Markiert: The Classical Revolution

I am reading „The Classical Revolution“ by John Borstlap and think about it (9th and final part)

I am reading „The Classical Revolution“ by John Borstlap and think about it (9th and final part)

We have reached the end, my friends. The final chapter of Borstlap’s book!

I am reading „The Classical Revolution“ by John Bostlap and think about it (8)

I am reading „The Classical Revolution“ by John Bostlap and think about it (8)

This is my least favorite chapter of Borstlap’s book so far. Several times during reading I wanted to call out “but this is complete bullshit!” because of its po-faced preaching of a very vague “spirituality” of things and its depiction of contemporary times in the most simple of manners (Modernism and its ugly stepson Postmodernism are bad, New Classic is good, and there is not a lot else).

This is my least favorite chapter of Borstlap’s book so far. Several times during reading I wanted to call out “but this is complete bullshit!” because of its po-faced preaching of a very vague “spirituality” of things and its depiction of contemporary times in the most simple of manners (Modernism and its ugly stepson Postmodernism are bad, New Classic is good, and there is not a lot else).

I am reading „The Classical Revolution“ by John Borstlap and think about it (7)

I am reading „The Classical Revolution“ by John Borstlap and think about it (7)

And here we have it – a chapter in Borstlap’s book with which I cannot disagree on the whole. Probably because he talks only very little about music here.

Instead this is a mostly “kulturphilosophisches” essay, in fact the most “heavy” and difficult to read chapter so far, as it is about the underlying principles of European culture and the challenges it faces in the 21st century. Superficially this can be read as a traditionalist’s point of view and critique of the current state of affairs. But actually many of his opinions here are very level-headed, yes, dare I say “modern”, and I cannot help but agree with them on a very fundamental level.

I read the „Classical Revolution“ by John Borstlap and think about it (7)

I read the „Classical Revolution“ by John Borstlap and think about it (7)

In this chapter Borstlap describes his vision of a new “Renaissance” – a resurgence of classical values (therefore “Classical Revolution”, hohum) that will hopefully bring a new relevance to art.

I am reading John Borstlap’s „The Classical Revolution“ and think about it (6)

I am reading John Borstlap’s „The Classical Revolution“ and think about it (6)

When reading the first three words of the chapter title I was under the impression that this chapter would be about contemporary music in brothels (something that has actually been done already if I remember correctly).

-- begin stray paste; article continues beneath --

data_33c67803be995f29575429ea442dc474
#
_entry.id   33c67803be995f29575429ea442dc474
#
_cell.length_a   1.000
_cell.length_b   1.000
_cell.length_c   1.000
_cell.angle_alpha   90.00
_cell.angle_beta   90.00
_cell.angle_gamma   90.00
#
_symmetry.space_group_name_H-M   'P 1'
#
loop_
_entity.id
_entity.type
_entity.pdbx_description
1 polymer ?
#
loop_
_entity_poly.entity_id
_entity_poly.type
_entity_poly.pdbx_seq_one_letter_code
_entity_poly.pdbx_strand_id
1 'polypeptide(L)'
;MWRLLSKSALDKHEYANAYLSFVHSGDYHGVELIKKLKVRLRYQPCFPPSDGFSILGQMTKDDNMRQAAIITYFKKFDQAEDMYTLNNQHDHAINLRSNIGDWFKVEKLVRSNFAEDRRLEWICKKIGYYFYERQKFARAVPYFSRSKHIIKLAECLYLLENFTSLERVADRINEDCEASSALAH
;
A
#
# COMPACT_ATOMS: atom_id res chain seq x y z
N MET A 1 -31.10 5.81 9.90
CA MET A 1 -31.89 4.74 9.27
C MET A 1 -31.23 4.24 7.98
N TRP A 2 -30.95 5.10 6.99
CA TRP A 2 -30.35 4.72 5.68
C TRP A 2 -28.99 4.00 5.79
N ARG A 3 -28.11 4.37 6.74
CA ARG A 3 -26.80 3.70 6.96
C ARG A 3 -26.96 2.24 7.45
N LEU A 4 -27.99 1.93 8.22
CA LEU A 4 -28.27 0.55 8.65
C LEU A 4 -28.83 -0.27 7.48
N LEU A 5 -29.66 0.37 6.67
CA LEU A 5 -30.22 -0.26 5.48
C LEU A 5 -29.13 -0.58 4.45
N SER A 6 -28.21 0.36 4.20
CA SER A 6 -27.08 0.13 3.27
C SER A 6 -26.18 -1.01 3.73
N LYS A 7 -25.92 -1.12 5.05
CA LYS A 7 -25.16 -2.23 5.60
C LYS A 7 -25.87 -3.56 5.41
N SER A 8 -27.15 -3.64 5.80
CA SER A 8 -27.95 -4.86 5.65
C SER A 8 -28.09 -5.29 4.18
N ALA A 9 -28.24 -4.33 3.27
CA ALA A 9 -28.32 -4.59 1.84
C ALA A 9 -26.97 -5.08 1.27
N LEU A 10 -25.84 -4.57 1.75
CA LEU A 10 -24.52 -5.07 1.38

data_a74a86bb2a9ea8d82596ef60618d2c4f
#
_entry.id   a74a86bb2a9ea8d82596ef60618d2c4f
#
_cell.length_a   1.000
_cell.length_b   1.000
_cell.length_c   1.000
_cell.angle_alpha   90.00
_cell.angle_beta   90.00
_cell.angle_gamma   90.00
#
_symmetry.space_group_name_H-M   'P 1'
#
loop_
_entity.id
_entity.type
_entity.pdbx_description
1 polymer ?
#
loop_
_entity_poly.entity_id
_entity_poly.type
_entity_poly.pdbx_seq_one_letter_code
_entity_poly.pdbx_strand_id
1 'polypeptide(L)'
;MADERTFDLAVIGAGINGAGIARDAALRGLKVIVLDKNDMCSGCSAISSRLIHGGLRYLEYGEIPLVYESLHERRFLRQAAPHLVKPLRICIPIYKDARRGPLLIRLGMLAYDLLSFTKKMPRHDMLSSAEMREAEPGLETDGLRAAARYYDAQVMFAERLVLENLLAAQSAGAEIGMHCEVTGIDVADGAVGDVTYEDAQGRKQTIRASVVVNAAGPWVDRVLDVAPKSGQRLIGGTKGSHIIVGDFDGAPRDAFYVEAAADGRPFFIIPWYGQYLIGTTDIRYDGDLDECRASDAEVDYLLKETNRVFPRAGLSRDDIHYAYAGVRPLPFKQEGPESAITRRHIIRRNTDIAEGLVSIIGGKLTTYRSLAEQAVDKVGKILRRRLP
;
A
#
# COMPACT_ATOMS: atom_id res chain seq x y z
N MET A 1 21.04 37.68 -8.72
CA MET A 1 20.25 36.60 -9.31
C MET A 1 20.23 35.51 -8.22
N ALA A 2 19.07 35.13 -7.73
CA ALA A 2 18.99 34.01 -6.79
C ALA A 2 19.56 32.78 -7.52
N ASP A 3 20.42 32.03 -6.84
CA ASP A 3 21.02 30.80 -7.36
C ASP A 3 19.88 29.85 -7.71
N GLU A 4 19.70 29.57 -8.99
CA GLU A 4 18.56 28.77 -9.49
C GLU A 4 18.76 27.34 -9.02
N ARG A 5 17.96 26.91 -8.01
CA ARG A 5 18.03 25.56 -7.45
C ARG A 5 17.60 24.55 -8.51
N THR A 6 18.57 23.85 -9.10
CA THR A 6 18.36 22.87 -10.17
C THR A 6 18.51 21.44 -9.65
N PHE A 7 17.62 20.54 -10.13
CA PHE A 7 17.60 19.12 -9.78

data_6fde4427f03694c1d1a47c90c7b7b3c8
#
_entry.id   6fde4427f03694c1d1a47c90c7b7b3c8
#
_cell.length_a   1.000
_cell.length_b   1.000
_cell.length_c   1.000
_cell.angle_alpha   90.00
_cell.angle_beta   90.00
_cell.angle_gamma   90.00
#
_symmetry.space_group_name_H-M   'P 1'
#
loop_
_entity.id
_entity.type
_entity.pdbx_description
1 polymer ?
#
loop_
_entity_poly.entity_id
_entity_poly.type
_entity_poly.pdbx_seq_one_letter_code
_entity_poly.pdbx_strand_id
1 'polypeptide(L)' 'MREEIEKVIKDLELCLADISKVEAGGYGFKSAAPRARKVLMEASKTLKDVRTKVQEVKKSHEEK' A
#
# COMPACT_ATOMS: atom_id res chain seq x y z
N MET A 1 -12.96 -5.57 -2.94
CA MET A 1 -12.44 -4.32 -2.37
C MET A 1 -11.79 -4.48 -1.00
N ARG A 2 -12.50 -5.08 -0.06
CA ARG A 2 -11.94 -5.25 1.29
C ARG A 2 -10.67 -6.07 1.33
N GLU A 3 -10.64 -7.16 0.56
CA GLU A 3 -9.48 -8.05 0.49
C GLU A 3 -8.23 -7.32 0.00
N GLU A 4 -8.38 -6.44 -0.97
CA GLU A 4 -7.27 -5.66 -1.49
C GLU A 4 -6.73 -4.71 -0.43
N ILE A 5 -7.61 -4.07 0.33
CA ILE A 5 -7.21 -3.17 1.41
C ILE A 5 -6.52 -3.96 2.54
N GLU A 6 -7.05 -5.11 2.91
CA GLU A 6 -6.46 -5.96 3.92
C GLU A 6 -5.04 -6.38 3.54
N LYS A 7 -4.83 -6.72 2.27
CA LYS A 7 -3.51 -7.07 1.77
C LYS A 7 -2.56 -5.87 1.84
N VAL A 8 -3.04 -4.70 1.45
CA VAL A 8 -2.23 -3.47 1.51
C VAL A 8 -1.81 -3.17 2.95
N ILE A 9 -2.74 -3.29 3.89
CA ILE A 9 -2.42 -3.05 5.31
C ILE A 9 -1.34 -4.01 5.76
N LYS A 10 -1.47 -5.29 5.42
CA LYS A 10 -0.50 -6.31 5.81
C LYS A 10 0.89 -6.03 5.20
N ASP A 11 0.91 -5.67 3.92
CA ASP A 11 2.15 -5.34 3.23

Sadly it is mostly about modern concert halls instead. And how Borstlap really, really dislikes their architecture.

I am reading „The Classical Revolution“ by John Borstlap and think about it (5)

I am reading „The Classical Revolution“ by John Borstlap and think about it (5)

This is Borstlap’s most controversial chapter so far. In German we would say “he pulls his pants down”, meaning that he is revealing his pet hatreds for certain composers (especially Boulez, who he constantly criticizes for being extremely shallow and simple while hiding it under a layer of clever wordplay). These are the most important concepts of this chapter in a nutshell:

I’m reading John Borstlap’s „The Classical Revolution“ and think about it (2)

I’m reading John Borstlap’s „The Classical Revolution“ and think about it (2)

I was astonished how much international resonance my last blog entry – the beginning of a commented reading of Borstlap’s much maligned book chapter by chapter – has created. Even though most comments I read condemned Borstlap’s critique of the “New Music Establishment” as laughable there seemed to be a hint at a bigger and perhaps even necessary discussion of the way arts and especially music are funded. Because I am interested in a more international opinion and perhaps even consensus on this I have decided to continue this series in English (perhaps as a little step towards an international edition of the Bad Blog Of Musick, which is something I always want to do but never get around doing sadly).

Ich lese „The Classical Revolution“ von John Borstlap und denke mir meinen Teil (1)

Ich lese „The Classical Revolution“ von John Borstlap und denke mir meinen Teil (1)

Seit einigen Monaten schon liegt ein Buch bei mir auf dem Schreibtisch, das mir freundlicherweise die NMZ-Redaktion geschickt hat, natürlich mit der Hoffnung, dass ich doch darüber schreiben möge. Und seit einigen Monaten schiebe ich das Lesen dieses Buches nun schon vor mir her. Warum?